Views from the Edge republished today

Click Reframing the Gun Conversation for today’s republication (with some fine editing) by MinnPost.com, one of Minnesota’s best independent news sources.

  • Gordon Stewart, Chaska, MN, October 22, 2015

“Homeland” Militarization

Thanks to MinnPost for publishing Views fro the Edge‘s submission this morning.

Click Homeland militarization — tanks in Ferguson, Blackhawks in Minneapolis — must be stopped to read, like, or comment on MinnPost’s site.

One of the more informed responses to this piece came in a personal email rather than through the MinnPost site. It’s worth sharing here.

“About 15 years ago, there were articles in the NYT about new, non-lethal, technologies for subduing criminals and quelling riots. They were clever, stuff like a slime-cannon that basically lobbed a ball of K-Y jelly into a crowd, making it impossible to walk, run, or even get up off the ground. Or sticky webs that wrap around the target with tenacity enough to immobilize an All-Star wrestler. But why mess with all that when you can really send a message?

“The six shots that murdered Michael Brown were an act of terror; and so is all the police combat drag, including the assault rifles and armored personnel carriers. H.L. Mencken once said about a Baltimore cop, with a wink, “He loved a long, hard chase almost as much as a quick, brisk, clubbing.” These are different times. They still love clubbings, and a little pepper spray in the face while your hands are zip-tied, but the number of police killings using insanely unnecessary levels of force these days broadcasts notice that, no matter what they’re doing to you at this moment, anything less than complete submission could cost you your life. Everybody should know by now that you could cross a cop in your birthday suit and have your birthday taken away by six rounds from a 9-millimeter.

“Do you know much about the 1967 riots on Plymouth Avenue in Minneapolis? I don’t really know what set it all off. Stores were burned and looted, and yet it all hardly drew mention in the national press, overshadowed, maybe, by the really angry riots in Watts and Detroit and on the East Coast. There was a war on then, too, but it’s said the National Guardsmen who were called in carried rifles with empty magazines.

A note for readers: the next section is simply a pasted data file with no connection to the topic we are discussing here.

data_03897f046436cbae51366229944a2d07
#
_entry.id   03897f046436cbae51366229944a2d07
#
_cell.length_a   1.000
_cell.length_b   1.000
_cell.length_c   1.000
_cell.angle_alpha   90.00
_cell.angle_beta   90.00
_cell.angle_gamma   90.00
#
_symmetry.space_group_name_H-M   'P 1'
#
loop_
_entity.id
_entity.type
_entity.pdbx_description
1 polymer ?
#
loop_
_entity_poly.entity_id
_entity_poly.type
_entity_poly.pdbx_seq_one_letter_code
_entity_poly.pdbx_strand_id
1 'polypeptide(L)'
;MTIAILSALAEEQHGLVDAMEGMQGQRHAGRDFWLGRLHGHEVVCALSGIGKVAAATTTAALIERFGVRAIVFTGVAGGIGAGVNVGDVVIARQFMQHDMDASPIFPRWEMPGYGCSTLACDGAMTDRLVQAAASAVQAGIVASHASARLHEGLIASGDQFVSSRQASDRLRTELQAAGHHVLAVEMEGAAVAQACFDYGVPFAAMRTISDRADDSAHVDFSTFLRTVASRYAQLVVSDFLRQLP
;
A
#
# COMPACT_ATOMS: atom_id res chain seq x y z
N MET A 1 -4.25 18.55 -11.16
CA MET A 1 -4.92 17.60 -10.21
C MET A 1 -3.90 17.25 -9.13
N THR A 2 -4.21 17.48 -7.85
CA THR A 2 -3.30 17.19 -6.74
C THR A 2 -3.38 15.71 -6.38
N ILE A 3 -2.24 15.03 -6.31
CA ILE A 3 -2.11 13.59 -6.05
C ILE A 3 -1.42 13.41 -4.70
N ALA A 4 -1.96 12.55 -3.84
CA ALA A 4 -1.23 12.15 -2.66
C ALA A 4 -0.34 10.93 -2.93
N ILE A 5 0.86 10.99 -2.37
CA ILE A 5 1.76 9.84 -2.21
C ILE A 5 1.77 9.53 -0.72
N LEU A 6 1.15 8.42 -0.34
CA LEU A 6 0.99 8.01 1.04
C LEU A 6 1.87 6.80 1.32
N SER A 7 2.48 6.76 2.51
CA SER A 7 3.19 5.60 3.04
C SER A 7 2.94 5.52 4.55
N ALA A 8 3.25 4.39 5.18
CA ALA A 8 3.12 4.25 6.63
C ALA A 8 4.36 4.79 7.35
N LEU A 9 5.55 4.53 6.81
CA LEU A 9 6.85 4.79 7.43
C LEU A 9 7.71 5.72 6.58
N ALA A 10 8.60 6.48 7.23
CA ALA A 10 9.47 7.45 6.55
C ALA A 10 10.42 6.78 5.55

“Today, everybody who complains that Americans never had to give up their domestic comforts during more than a decade of war should get some grim satisfaction out of the black helicopters and armored personnel carriers in the cops’ garages. Isn’t it ironic, when we remember how everybody likes to praise the warriors who fought and died in Iraq and Afghanistan ‘to keep us free’?”

Syria piece re-published today

Today MinnPost re-published yesterday’s Views from the Edge piece. They do a fine job of editing and draw a wider audience. Here’s the link: Irony of Ironies: Honoring King, then entertaining a potential strike on Syria. It appeared here yesterday as “The Abel Project in the City of Cain.”

Thanks to MinnPost and to you for coming by.

Critique of American Exceptionalism published today by MinnPost

MINNPOST published “In the 2012 race for the White House, Is religion fair game?” this morning. Click THIS LINK to read the piece on MinnPost.com.

The first commenter on MinnPost didn’t like it. Here’s the comment:

September 5, 2012 – 8:21am.

but you’ve overlooked the obvious.

This nation was founded on the principle of religious liberty.  The Declaration of Independence mentions God four times and describes the uniqueness of America in that, unlike Europe, where power flows from God to the Throne to the People, in America “we are endowed by our Creator” … power flows from God to the people and then to government.

The issue of religion in this campaign hasn’t been about whether the Mormon practice of tithing is one this society should consider adopting (“If 10% is good enough for God it should be good enough for government.”  –  Romney gave $4 million to the church last year) or whether Obama’s connection to black liberation theology and its demand for “social justice” is compatible with a free society.  No, it’s been more basic than that.

When Paul Ryan reminded us in his acceptance speech that “our rights come from God,” leftwing websites and TV talking heads took issue with that.  Some even expressed outrage as if they’ve never read the Declaration.  They insisted that our rights come not from God but from Government!

And as if to formalize their party’s transition to secular humanism this week, we’ve learned that the democrats have removed any mention of God from their party platform.

So the discussion of religion IS fair game in this election, but not in the minutiae that you suggest, but whether the majority of the citizenry even understands that our founding was based on religious liberty and inalienable rights and is codified in the Constitution that exists to protect them, because frankly, Reverand, I’m beginning to doubt it.

Leave your own comment on the MINNPOST site or here on Views from the Edge. See previously published commentaries on the intersection of religioin and politics, and American exceptionalism on Views from the Edge for more on the subject